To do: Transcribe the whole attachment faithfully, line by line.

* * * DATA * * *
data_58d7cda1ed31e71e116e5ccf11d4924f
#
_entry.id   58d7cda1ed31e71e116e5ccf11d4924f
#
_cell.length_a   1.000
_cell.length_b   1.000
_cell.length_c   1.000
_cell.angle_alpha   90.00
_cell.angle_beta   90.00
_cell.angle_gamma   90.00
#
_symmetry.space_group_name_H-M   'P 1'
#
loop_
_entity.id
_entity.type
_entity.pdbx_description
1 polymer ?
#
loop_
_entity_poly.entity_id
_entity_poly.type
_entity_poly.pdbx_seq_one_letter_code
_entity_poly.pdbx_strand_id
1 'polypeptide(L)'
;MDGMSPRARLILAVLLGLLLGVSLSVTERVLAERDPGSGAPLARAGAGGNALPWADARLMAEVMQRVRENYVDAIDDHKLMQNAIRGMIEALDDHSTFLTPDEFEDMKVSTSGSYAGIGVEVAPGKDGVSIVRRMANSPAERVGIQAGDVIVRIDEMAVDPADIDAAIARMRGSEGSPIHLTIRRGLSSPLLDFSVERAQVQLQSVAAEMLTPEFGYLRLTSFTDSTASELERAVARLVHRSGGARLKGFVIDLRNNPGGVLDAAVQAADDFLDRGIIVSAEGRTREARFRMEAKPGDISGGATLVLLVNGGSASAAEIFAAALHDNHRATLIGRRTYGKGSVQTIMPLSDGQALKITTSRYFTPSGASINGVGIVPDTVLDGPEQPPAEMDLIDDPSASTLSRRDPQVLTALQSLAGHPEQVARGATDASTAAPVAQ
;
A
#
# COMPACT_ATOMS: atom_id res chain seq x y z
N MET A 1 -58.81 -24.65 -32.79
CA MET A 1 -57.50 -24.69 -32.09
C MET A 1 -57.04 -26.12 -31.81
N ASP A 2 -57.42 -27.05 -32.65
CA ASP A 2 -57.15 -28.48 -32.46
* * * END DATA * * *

data_58d7cda1ed31e71e116e5ccf11d4924f
#
_entry.id   58d7cda1ed31e71e116e5ccf11d4924f
#
_cell.length_a   1.000
_cell.length_b   1.000
_cell.length_c   1.000
_cell.angle_alpha   90.00
_cell.angle_beta   90.00
_cell.angle_gamma   90.00
#
_symmetry.space_group_name_H-M   'P 1'
#
loop_
_entity.id
_entity.type
_entity.pdbx_description
1 polymer ?
#
loop_
_entity_poly.entity_id
_entity_poly.type
_entity_poly.pdbx_seq_one_letter_code
_entity_poly.pdbx_strand_id
1 'polypeptide(L)'
;MDGMSPRARLILAVLLGLLLGVSLSVTERVLAERDPGSGAPLARAGAGGNALPWADARLMAEVMQRVRENYVDAIDDHKLMQNAIRGMIEALDDHSTFLTPDEFEDMKVSTSGSYAGIGVEVAPGKDGVSIVRRMANSPAERVGIQAGDVIVRIDEMAVDPADIDAAIARMRGSEGSPIHLTIRRGLSSPLLDFSVERAQVQLQSVAAEMLTPEFGYLRLTSFTDSTASELERAVARLVHRSGGARLKGFVIDLRNNPGGVLDAAVQAADDFLDRGIIVSAEGRTREARFRMEAKPGDISGGATLVLLVNGGSASAAEIFAAALHDNHRATLIGRRTYGKGSVQTIMPLSDGQALKITTSRYFTPSGASINGVGIVPDTVLDGPEQPPAEMDLIDDPSASTLSRRDPQVLTALQSLAGHPEQVARGATDASTAAPVAQ
;
A
#
# COMPACT_ATOMS: atom_id res chain seq x y z
N MET A 1 -58.81 -24.65 -32.79
CA MET A 1 -57.50 -24.69 -32.09
C MET A 1 -57.04 -26.12 -31.81
N ASP A 2 -57.42 -27.05 -32.65
CA ASP A 2 -57.15 -28.48 -32.46